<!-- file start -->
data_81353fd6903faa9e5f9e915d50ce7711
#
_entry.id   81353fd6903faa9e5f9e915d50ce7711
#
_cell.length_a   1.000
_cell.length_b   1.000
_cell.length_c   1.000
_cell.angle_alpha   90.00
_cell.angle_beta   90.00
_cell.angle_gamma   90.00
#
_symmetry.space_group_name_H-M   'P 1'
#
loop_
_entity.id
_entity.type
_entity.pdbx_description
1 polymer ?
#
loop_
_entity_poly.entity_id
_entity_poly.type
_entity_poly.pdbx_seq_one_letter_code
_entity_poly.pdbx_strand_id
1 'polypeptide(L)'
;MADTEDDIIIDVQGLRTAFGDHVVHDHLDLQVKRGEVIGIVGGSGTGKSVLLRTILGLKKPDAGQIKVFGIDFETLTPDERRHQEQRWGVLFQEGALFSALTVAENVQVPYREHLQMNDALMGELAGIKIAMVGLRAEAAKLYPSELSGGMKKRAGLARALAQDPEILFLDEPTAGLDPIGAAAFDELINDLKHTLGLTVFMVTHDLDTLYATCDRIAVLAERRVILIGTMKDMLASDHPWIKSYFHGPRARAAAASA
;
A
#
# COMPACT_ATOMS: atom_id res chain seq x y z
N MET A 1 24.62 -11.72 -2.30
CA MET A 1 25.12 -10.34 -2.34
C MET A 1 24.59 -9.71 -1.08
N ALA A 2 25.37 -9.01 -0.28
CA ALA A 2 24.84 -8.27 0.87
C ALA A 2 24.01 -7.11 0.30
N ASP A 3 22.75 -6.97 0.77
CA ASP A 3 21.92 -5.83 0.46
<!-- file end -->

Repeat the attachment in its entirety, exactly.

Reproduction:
data_81353fd6903faa9e5f9e915d50ce7711
#
_entry.id   81353fd6903faa9e5f9e915d50ce7711
#
_cell.length_a   1.000
_cell.length_b   1.000
_cell.length_c   1.000
_cell.angle_alpha   90.00
_cell.angle_beta   90.00
_cell.angle_gamma   90.00
#
_symmetry.space_group_name_H-M   'P 1'
#
loop_
_entity.id
_entity.type
_entity.pdbx_description
1 polymer ?
#
loop_
_entity_poly.entity_id
_entity_poly.type
_entity_poly.pdbx_seq_one_letter_code
_entity_poly.pdbx_strand_id
1 'polypeptide(L)'
;MADTEDDIIIDVQGLRTAFGDHVVHDHLDLQVKRGEVIGIVGGSGTGKSVLLRTILGLKKPDAGQIKVFGIDFETLTPDERRHQEQRWGVLFQEGALFSALTVAENVQVPYREHLQMNDALMGELAGIKIAMVGLRAEAAKLYPSELSGGMKKRAGLARALAQDPEILFLDEPTAGLDPIGAAAFDELINDLKHTLGLTVFMVTHDLDTLYATCDRIAVLAERRVILIGTMKDMLASDHPWIKSYFHGPRARAAAASA
;
A
#
# COMPACT_ATOMS: atom_id res chain seq x y z
N MET A 1 24.62 -11.72 -2.30
CA MET A 1 25.12 -10.34 -2.34
C MET A 1 24.59 -9.71 -1.08
N ALA A 2 25.37 -9.01 -0.28
CA ALA A 2 24.84 -8.27 0.87
C ALA A 2 24.01 -7.11 0.30
N ASP A 3 22.75 -6.97 0.77
CA ASP A 3 21.92 -5.83 0.46